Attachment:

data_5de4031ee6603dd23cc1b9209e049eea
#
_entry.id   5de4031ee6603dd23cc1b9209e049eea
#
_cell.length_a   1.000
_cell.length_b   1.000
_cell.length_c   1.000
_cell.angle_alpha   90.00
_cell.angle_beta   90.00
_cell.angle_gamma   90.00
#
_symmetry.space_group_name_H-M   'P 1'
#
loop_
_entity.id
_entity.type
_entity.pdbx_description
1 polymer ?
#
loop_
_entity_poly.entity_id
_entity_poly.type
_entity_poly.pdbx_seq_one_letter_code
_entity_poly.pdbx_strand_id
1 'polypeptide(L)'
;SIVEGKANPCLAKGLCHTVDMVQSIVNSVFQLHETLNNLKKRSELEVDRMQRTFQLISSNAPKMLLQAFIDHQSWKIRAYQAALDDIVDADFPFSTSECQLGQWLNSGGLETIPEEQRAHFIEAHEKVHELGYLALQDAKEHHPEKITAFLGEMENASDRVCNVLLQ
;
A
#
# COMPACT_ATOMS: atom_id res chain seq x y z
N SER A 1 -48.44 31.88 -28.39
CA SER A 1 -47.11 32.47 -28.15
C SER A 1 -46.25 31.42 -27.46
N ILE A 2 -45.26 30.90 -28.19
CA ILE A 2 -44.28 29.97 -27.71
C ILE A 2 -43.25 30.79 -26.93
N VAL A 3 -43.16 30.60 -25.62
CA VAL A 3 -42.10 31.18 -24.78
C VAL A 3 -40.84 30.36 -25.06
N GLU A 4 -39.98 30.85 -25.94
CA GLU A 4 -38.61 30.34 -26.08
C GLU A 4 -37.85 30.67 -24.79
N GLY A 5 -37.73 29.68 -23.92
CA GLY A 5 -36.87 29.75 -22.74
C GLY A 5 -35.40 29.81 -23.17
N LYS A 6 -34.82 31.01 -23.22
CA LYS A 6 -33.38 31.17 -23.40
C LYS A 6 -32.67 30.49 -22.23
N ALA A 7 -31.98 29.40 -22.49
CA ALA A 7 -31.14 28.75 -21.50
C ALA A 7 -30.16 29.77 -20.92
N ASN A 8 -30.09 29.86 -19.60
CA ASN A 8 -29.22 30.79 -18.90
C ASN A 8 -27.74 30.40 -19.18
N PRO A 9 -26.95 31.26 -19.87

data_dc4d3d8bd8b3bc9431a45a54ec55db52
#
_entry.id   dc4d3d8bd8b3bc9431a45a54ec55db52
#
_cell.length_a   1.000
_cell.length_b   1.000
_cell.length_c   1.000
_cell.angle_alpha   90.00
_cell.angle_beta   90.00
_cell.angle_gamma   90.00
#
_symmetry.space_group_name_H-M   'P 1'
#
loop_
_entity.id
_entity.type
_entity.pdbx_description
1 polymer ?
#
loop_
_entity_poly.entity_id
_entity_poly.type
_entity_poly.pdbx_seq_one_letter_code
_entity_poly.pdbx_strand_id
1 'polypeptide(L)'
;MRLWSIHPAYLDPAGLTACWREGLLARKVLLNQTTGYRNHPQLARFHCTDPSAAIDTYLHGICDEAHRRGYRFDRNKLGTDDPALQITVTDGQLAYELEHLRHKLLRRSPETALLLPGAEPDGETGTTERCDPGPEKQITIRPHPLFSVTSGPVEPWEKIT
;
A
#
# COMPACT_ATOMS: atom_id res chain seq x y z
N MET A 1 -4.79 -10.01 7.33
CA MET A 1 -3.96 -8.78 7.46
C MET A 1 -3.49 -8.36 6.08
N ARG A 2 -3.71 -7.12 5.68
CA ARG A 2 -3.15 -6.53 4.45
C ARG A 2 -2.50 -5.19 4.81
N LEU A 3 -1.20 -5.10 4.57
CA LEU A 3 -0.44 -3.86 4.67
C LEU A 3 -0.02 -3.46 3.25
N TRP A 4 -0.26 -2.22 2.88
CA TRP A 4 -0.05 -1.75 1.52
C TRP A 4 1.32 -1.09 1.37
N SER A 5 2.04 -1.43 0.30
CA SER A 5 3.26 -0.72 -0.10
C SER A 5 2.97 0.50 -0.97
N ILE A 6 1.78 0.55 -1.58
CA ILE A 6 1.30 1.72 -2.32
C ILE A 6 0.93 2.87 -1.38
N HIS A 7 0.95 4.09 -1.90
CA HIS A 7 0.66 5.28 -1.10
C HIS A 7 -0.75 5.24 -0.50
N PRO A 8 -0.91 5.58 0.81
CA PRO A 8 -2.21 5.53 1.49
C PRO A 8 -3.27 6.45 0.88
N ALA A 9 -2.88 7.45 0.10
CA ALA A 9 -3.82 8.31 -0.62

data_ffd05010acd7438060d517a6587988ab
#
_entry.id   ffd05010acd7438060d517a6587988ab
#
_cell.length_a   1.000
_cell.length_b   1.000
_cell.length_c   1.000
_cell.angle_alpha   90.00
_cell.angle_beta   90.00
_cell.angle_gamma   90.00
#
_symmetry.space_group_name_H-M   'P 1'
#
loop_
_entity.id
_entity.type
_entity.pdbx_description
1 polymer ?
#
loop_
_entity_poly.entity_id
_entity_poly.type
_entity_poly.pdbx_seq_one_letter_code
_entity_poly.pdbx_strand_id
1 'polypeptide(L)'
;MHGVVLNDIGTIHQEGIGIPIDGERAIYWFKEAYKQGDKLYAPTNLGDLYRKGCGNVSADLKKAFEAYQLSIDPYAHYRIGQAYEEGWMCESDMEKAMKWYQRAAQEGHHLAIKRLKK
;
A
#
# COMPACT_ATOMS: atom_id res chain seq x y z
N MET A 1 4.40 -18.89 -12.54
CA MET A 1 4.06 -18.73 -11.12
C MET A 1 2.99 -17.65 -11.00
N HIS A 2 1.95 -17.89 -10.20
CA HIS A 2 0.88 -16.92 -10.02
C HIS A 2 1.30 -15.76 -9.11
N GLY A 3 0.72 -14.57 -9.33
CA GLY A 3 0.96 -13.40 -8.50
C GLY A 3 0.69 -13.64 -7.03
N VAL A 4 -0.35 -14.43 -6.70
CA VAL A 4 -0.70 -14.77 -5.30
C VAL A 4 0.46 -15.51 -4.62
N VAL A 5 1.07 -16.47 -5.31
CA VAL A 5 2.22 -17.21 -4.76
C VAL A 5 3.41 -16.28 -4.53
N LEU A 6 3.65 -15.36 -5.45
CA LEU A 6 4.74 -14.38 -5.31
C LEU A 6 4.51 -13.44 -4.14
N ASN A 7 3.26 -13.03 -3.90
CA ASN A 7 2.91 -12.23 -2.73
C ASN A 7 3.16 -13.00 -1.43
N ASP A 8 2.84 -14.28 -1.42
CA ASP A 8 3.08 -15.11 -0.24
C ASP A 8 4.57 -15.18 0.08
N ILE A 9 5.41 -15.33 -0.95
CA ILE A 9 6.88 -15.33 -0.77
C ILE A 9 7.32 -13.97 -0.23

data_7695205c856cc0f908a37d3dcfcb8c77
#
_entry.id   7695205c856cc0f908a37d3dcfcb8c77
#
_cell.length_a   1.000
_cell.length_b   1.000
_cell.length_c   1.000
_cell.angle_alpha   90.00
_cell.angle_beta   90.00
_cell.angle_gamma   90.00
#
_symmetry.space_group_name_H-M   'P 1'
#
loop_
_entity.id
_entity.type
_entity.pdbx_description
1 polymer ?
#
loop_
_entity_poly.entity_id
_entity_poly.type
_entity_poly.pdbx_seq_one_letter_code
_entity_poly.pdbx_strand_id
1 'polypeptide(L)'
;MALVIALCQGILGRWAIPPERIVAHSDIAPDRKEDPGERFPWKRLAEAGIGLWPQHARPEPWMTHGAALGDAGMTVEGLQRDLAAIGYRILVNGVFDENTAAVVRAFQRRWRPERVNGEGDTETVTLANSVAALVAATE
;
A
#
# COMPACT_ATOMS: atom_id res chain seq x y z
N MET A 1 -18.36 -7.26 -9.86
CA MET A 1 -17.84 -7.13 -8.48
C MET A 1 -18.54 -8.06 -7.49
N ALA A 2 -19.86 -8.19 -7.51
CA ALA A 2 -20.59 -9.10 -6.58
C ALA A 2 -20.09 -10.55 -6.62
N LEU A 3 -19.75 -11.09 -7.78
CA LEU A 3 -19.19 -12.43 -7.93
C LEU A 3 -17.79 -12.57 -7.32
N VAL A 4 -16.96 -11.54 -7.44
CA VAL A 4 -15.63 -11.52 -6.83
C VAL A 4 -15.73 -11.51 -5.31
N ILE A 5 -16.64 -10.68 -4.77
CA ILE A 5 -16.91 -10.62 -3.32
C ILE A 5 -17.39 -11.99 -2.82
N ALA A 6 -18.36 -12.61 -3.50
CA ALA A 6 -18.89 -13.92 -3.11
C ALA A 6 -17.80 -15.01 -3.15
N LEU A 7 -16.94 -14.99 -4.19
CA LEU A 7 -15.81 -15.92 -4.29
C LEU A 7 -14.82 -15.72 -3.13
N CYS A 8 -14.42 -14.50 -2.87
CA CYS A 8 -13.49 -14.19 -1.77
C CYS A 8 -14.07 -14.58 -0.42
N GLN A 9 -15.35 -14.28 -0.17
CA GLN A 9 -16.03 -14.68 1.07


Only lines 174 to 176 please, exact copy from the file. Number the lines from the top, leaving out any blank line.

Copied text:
_cell.length_b   1.000
_cell.length_c   1.000
_cell.angle_alpha   90.00